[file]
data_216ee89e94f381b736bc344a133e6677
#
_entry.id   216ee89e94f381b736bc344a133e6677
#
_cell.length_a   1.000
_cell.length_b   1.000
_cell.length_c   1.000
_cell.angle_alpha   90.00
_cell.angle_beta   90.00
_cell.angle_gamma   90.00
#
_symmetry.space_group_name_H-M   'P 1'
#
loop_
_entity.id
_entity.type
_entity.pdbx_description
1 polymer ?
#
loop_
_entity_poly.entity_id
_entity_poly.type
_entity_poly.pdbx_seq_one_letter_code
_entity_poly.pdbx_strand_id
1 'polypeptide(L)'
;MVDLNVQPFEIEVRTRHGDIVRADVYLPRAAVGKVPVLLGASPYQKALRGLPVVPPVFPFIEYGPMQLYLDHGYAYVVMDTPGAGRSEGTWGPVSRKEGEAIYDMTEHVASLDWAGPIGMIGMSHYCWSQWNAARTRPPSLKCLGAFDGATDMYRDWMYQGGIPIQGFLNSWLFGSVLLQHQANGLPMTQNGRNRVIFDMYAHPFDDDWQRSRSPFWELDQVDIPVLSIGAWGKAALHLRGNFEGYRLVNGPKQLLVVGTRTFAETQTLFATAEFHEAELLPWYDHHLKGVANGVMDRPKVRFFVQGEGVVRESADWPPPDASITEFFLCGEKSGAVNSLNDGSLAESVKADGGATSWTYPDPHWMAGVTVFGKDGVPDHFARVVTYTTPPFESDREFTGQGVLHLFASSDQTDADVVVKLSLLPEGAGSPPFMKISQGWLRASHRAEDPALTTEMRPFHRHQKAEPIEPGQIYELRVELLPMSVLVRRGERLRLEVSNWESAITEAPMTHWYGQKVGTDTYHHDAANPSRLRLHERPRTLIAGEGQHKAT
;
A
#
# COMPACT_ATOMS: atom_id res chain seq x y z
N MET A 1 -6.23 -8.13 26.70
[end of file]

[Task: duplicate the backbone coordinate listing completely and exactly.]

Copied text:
data_216ee89e94f381b736bc344a133e6677
#
_entry.id   216ee89e94f381b736bc344a133e6677
#
_cell.length_a   1.000
_cell.length_b   1.000
_cell.length_c   1.000
_cell.angle_alpha   90.00
_cell.angle_beta   90.00
_cell.angle_gamma   90.00
#
_symmetry.space_group_name_H-M   'P 1'
#
loop_
_entity.id
_entity.type
_entity.pdbx_description
1 polymer ?
#
loop_
_entity_poly.entity_id
_entity_poly.type
_entity_poly.pdbx_seq_one_letter_code
_entity_poly.pdbx_strand_id
1 'polypeptide(L)'
;MVDLNVQPFEIEVRTRHGDIVRADVYLPRAAVGKVPVLLGASPYQKALRGLPVVPPVFPFIEYGPMQLYLDHGYAYVVMDTPGAGRSEGTWGPVSRKEGEAIYDMTEHVASLDWAGPIGMIGMSHYCWSQWNAARTRPPSLKCLGAFDGATDMYRDWMYQGGIPIQGFLNSWLFGSVLLQHQANGLPMTQNGRNRVIFDMYAHPFDDDWQRSRSPFWELDQVDIPVLSIGAWGKAALHLRGNFEGYRLVNGPKQLLVVGTRTFAETQTLFATAEFHEAELLPWYDHHLKGVANGVMDRPKVRFFVQGEGVVRESADWPPPDASITEFFLCGEKSGAVNSLNDGSLAESVKADGGATSWTYPDPHWMAGVTVFGKDGVPDHFARVVTYTTPPFESDREFTGQGVLHLFASSDQTDADVVVKLSLLPEGAGSPPFMKISQGWLRASHRAEDPALTTEMRPFHRHQKAEPIEPGQIYELRVELLPMSVLVRRGERLRLEVSNWESAITEAPMTHWYGQKVGTDTYHHDAANPSRLRLHERPRTLIAGEGQHKAT
;
A
#
# COMPACT_ATOMS: atom_id res chain seq x y z
N MET A 1 -6.23 -8.13 26.70